Frank McGrath (actor)

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Benjamin Franklin "Frank" McGrath (February 2, 1903 – May 13, 1967) was an American television and film actor and stunt performer who played the comical, optimistic cook with the white beard, Charlie B. Wooster, on the western series Wagon Train[1] for five seasons on NBC and then three seasons on ABC. McGrath appeared in all 272 episodes in the eight seasons of the series, which had ended its run only two years before his death. McGrath's Wooster character hence provided the meals and companionship for both fictional trail masters, Ward Bond as Seth Adams and John McIntire as Christopher "Chris" Hale.

Frank McGrath
Frank McGrath in Wagon Train (1962)
Benjamin Franklin McGrath

(1903-02-02)February 2, 1903
DiedMay 13, 1967(1967-05-13) (aged 64)
Resting placeForest Lawn Memorial Park in Glendale, California
Occupation(s)Television actor
Stunt performer
Years active1925–1967
SpouseLibby Quay Buschlen McGrath (?-1967, his death) and
ChildrenQuay Casey Dillon (stepson)

Early life


McGrath was born in Mound City in Holt County in far northwestern Missouri.



His first role, uncredited, was in the 1932 film, The Rainbow Trail, a study of Mormon polygamy based on a 1915 Zane Grey novel of the same name. In 1948 and 1949, McGrath was the US Army Bugler in two of the greatest westerns ever made, Fort Apache and She Wore a Yellow Ribbon. In Fort Apache, McGrath appeared in fifty one scenes with both main characters John Wayne and Henry Fonda. In She Wore a Yellow Ribbon, McGrath appeared in one hundred and twelve scenes (112). Only John Wayne himself surpassed McGrath in scenes in this movie. McGrath worked closely with John Wayne and was in many screen shots in both of these films, which were directed by John Ford. Even at the age of fifty-three, the durable stunt performer McGrath completed three separate horse fall and drag scenes for the 1956 John Wayne picture The Searchers not long after McGrath had barely recovered from having broken his back.

A year before Wagon Train began, McGrath appeared briefly as ranch foreman John Pike in a 1956 episode "Quicksand" of the first hour-long television Western series, ABC's Cheyenne, starring Clint Walker. In 1957, McGrath had an uncredited role as a stagecoach driver in the Henry Fonda film, The Tin Star. In 1958, he portrayed the character Jake Rivers in the episode "The Most Dangerous Man Alive" on NBC's Tales of Wells Fargo, starring Dale Robertson.[2]

After Wagon Train, McGrath appeared in 1965 and 1966 as Uncle Lucius in nine episodes of ABC's situation comedy Tammy, with Debbie Watson in the title role and Denver Pyle as the grandfather. Thereafter, McGrath was a guest star on two network westerns, as stagecoach driver Neddie Henshaw on the 1966 episode "Linda" of NBC's The Virginian and as Buster in the 03/13/1967 episode "Plunder", of ABC's The Big Valley. Shortly before his death, McGrath played a bartender in the picture The War Wagon, the character Ned Martin in Gunfight in Abilene, and Ballard Weeks in Glenn Ford's, The Last Challenge. All three films were released in 1967.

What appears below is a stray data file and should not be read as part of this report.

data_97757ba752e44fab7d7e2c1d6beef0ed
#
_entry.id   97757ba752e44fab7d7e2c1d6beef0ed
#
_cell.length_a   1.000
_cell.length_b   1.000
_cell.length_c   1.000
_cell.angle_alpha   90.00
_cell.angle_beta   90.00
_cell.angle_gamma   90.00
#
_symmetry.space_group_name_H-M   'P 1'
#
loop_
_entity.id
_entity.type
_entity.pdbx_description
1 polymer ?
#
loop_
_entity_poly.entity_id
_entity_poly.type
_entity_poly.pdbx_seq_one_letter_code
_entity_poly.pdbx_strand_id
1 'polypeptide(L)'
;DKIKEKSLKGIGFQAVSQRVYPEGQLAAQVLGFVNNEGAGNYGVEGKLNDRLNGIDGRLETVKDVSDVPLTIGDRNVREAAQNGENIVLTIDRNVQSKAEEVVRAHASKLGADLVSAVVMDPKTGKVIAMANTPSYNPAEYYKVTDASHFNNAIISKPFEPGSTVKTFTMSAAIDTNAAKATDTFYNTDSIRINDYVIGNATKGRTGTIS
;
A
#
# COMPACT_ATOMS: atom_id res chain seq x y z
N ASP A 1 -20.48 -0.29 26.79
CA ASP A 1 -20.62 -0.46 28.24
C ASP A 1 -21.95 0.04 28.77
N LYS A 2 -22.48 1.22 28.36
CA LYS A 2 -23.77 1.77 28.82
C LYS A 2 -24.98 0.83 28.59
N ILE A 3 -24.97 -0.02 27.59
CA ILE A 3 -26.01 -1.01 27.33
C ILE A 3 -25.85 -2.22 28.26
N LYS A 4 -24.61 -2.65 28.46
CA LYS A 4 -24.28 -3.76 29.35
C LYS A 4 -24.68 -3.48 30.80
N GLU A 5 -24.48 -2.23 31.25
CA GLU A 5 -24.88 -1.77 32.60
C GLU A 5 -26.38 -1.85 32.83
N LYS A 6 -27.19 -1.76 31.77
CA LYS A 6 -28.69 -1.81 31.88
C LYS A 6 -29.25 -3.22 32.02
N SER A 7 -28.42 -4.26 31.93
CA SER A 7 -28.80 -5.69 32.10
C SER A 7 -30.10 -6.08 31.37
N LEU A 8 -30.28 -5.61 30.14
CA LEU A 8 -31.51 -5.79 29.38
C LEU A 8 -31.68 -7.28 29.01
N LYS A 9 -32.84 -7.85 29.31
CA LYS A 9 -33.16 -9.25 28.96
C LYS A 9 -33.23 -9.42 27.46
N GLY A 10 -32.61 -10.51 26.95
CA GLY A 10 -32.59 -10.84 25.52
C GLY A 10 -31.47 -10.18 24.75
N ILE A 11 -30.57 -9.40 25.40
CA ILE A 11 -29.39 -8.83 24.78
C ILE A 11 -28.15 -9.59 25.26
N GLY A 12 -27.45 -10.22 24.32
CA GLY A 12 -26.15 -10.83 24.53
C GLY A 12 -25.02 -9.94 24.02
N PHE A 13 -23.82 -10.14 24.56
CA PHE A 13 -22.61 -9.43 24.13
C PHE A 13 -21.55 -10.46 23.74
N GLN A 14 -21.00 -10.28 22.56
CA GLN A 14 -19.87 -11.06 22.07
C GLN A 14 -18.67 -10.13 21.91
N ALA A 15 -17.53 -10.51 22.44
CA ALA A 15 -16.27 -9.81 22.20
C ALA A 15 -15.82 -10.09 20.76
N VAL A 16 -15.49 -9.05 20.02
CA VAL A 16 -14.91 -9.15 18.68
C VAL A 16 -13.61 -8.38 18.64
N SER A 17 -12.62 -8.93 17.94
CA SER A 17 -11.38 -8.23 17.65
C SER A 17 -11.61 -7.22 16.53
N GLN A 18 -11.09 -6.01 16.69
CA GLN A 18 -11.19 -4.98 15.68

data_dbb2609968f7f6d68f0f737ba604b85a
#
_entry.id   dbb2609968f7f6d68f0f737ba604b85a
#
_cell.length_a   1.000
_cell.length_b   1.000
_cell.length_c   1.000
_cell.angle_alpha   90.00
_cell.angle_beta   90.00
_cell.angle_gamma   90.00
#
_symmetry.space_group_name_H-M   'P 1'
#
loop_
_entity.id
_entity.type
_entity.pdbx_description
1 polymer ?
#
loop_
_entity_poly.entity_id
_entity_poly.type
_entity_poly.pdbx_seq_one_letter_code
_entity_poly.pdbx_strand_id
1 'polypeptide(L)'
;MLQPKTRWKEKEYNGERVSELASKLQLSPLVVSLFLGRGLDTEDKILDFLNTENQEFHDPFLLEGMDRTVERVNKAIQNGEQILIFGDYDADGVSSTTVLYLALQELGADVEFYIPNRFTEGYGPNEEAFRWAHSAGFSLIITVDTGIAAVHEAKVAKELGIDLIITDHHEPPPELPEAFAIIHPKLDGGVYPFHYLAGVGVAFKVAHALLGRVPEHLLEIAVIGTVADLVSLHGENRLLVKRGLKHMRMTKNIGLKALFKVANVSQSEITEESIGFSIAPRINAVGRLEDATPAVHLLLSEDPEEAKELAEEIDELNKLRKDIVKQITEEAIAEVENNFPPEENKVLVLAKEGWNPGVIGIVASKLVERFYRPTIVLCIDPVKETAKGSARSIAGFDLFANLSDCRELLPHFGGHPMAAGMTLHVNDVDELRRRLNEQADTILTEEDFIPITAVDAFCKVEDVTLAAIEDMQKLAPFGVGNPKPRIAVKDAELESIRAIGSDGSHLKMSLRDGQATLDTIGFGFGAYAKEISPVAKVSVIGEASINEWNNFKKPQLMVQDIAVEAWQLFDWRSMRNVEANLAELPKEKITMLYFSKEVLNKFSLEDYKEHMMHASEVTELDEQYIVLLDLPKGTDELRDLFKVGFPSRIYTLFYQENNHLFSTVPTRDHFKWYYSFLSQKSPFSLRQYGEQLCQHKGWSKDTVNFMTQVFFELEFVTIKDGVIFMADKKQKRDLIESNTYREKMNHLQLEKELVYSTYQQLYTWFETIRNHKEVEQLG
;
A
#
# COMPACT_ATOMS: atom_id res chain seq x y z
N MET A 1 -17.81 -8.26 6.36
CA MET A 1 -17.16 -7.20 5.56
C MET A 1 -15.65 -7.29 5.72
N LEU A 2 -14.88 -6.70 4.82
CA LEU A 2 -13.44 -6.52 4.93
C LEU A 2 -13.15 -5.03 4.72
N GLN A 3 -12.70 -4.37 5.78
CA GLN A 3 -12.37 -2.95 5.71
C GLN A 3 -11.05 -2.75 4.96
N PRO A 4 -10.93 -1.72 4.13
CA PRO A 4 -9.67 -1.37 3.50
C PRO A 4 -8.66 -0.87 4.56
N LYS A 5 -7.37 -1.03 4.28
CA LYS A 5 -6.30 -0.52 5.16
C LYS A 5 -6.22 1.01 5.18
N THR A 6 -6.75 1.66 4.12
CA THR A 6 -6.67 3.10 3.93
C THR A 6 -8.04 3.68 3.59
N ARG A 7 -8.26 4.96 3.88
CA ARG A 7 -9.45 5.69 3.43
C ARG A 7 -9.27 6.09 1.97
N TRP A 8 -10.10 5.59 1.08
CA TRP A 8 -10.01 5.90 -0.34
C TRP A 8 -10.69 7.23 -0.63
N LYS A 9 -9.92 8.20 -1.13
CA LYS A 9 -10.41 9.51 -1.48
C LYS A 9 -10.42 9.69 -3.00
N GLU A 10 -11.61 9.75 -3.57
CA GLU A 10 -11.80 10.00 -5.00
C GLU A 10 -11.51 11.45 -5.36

For a number of years he was a stand-in and stunt double for Academy Award winning actor Warner Baxter. He so greatly resembled Baxter that they could have passed for brothers according to Los Angeles Times reporter John Scott writing in 1935. The two men formed a friendship outside of the studios and McGrath worked in several capacities for him.[3]

Still photos exist today from 20th Century Fox film "Slave Ship" (1937) showing identically dressed Baxter and his stand-in, McGrath, looking very much like brothers. In late 1938, McGrath gave an extensive interview carried by the Associated Press. He said they had met in 1928. Baxter was taken by their resemblance to each other and had him used as a stand-in. If closer in age they could have passed for twin brothers. By 1935, that professional relationship was written into Baxter's contracts. In 1938, McGrath was being paid $150 per week ($2,762.32 in 2019) part by Baxter and part by his studio to be a stand-in, stunt double, and personal trainer. Stand-ins at that time usually were paid $35 per week. They did much together to maintain Baxter's fitness to include swimming, tennis, boxing, and occasional body guard. A personal friendship grew from that. They hunted several times a year in addition to fishing trips. It was on a hunting trip to a remote part of Colorado in 1934 when McGrath saved Baxter's life. Baxter had broken his leg and McGrath carried him for four days on his back out of the wilderness and to a hospital. It was that event that cemented the personal friendship. When asked what they would talk about, McGrath said anything but pictures.[4]

His last role was as Mr. Remington in the Don Knotts comedy-western, The Shakiest Gun in the West, released in 1968, the year after McGrath's death. His former Wagon Train costar Terry Wilson also appears with McGrath in The War Wagon and The Shakiest Gun in the West.[2]

Personal life


McGrath married Libby Quay Buschlen (1902–1978),[5] a native of Arthur Ontario, Canada. He died May 13, 1967, aged 64, of a heart attack in Beverly Hills. He was interred at Forest Lawn Memorial Park in Glendale.




  1. ^ The Complete Directory to Prime Time Network and Cable TV Shows 1946–present. Ballantine Books. 2003. p. 1275. ISBN 0-345-45542-8.
  2. ^ a b "Frank McGrath". Internet Movie Database. Retrieved April 29, 2012.[unreliable source?]
  3. ^ "Screen Star's Stand-in Has Thankless Job" Los Angeles Times, February 10, 1935, article and photograph. pg. A1.
  4. ^ Knoxville Journal (AP), November 21, 1938, pg. 12.
  5. ^ "Libby Quay Buschlen". Retrieved April 29, 2012.